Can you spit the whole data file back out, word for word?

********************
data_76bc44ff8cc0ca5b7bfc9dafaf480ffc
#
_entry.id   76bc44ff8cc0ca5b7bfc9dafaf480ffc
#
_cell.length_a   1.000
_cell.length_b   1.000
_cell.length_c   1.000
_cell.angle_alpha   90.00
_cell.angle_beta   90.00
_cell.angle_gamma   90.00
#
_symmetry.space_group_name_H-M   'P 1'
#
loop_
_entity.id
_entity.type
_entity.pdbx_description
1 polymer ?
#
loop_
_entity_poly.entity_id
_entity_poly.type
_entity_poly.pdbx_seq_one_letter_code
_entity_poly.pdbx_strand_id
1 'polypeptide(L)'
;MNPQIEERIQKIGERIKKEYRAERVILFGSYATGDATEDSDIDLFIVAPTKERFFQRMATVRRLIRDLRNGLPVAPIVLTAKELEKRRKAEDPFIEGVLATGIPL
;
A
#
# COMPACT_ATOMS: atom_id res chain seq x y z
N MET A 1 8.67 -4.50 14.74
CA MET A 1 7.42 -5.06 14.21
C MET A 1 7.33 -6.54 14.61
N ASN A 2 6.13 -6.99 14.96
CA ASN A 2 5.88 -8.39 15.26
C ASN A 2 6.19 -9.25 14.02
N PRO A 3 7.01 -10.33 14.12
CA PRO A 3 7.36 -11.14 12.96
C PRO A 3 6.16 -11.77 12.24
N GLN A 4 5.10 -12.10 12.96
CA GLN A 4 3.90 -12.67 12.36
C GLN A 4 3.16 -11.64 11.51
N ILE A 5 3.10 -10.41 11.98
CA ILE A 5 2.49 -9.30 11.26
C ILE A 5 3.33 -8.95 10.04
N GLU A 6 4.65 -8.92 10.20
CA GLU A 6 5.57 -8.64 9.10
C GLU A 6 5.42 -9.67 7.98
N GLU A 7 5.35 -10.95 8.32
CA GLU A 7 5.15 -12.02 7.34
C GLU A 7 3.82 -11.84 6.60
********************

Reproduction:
data_76bc44ff8cc0ca5b7bfc9dafaf480ffc
#
_entry.id   76bc44ff8cc0ca5b7bfc9dafaf480ffc
#
_cell.length_a   1.000
_cell.length_b   1.000
_cell.length_c   1.000
_cell.angle_alpha   90.00
_cell.angle_beta   90.00
_cell.angle_gamma   90.00
#
_symmetry.space_group_name_H-M   'P 1'
#
loop_
_entity.id
_entity.type
_entity.pdbx_description
1 polymer ?
#
loop_
_entity_poly.entity_id
_entity_poly.type
_entity_poly.pdbx_seq_one_letter_code
_entity_poly.pdbx_strand_id
1 'polypeptide(L)'
;MNPQIEERIQKIGERIKKEYRAERVILFGSYATGDATEDSDIDLFIVAPTKERFFQRMATVRRLIRDLRNGLPVAPIVLTAKELEKRRKAEDPFIEGVLATGIPL
;
A
#
# COMPACT_ATOMS: atom_id res chain seq x y z
N MET A 1 8.67 -4.50 14.74
CA MET A 1 7.42 -5.06 14.21
C MET A 1 7.33 -6.54 14.61
N ASN A 2 6.13 -6.99 14.96
CA ASN A 2 5.88 -8.39 15.26
C ASN A 2 6.19 -9.25 14.02
N PRO A 3 7.01 -10.33 14.12
CA PRO A 3 7.36 -11.14 12.96
C PRO A 3 6.16 -11.77 12.24
N GLN A 4 5.10 -12.10 12.96
CA GLN A 4 3.90 -12.67 12.36
C GLN A 4 3.16 -11.64 11.51
N ILE A 5 3.10 -10.41 11.98
CA ILE A 5 2.49 -9.30 11.26
C ILE A 5 3.33 -8.95 10.04
N GLU A 6 4.65 -8.92 10.20
CA GLU A 6 5.57 -8.64 9.10
C GLU A 6 5.42 -9.67 7.98
N GLU A 7 5.35 -10.95 8.32
CA GLU A 7 5.15 -12.02 7.34
C GLU A 7 3.82 -11.84 6.60